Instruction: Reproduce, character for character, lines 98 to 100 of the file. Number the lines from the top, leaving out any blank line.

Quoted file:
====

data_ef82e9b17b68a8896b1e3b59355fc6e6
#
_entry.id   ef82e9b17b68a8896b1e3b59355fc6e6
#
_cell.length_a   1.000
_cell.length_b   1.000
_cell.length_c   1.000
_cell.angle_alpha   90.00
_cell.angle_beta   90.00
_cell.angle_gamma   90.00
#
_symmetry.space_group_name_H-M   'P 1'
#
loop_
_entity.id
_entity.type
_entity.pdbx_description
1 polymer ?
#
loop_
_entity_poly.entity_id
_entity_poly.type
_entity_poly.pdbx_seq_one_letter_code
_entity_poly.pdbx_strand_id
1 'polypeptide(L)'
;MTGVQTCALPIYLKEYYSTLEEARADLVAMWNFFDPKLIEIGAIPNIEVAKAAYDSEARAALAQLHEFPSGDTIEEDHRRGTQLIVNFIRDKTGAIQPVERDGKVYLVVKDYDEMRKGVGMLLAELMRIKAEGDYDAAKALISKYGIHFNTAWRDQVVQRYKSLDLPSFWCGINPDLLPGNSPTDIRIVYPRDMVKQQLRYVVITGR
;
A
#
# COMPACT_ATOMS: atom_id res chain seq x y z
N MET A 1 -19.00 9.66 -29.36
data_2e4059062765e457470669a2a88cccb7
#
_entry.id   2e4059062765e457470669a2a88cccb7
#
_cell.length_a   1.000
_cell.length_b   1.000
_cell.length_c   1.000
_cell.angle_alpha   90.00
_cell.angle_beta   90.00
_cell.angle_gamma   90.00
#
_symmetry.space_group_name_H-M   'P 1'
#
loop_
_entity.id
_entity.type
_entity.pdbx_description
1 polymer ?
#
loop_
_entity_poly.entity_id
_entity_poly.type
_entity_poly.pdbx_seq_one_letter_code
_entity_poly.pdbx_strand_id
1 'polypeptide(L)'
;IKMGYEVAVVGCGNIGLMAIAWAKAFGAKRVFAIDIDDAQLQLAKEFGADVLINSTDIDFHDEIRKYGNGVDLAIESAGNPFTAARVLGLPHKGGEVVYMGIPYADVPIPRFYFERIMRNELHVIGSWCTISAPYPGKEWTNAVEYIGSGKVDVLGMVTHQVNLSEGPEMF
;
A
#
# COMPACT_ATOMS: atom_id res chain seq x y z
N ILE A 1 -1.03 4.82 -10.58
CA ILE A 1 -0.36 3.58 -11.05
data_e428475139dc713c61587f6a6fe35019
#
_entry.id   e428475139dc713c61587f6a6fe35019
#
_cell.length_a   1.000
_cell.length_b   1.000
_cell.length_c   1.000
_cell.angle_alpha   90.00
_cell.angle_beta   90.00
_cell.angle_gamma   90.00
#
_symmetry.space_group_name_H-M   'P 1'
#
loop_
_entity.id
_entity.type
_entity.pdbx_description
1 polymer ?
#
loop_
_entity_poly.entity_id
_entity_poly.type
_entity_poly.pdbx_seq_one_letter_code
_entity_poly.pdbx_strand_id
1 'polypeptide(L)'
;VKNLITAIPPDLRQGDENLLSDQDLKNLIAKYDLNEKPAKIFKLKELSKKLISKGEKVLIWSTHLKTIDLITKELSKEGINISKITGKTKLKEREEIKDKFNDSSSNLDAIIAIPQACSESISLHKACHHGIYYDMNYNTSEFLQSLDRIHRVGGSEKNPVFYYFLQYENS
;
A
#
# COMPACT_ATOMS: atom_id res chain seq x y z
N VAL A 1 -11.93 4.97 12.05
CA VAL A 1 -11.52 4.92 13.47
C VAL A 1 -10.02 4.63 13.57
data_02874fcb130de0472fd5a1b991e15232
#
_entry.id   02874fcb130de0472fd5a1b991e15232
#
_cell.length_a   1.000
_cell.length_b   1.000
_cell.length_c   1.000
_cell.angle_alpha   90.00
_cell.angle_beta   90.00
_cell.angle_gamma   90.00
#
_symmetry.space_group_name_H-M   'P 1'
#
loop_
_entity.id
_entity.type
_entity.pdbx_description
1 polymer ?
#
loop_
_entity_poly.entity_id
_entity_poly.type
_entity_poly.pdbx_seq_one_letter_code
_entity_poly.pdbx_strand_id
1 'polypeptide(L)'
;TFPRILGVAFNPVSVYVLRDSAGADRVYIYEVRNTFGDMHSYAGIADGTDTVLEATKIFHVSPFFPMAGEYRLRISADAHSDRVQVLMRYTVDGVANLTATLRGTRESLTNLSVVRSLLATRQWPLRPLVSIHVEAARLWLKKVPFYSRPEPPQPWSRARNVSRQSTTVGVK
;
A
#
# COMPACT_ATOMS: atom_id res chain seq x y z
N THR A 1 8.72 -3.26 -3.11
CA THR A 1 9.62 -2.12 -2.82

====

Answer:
#
_entry.id   02874fcb130de0472fd5a1b991e15232
#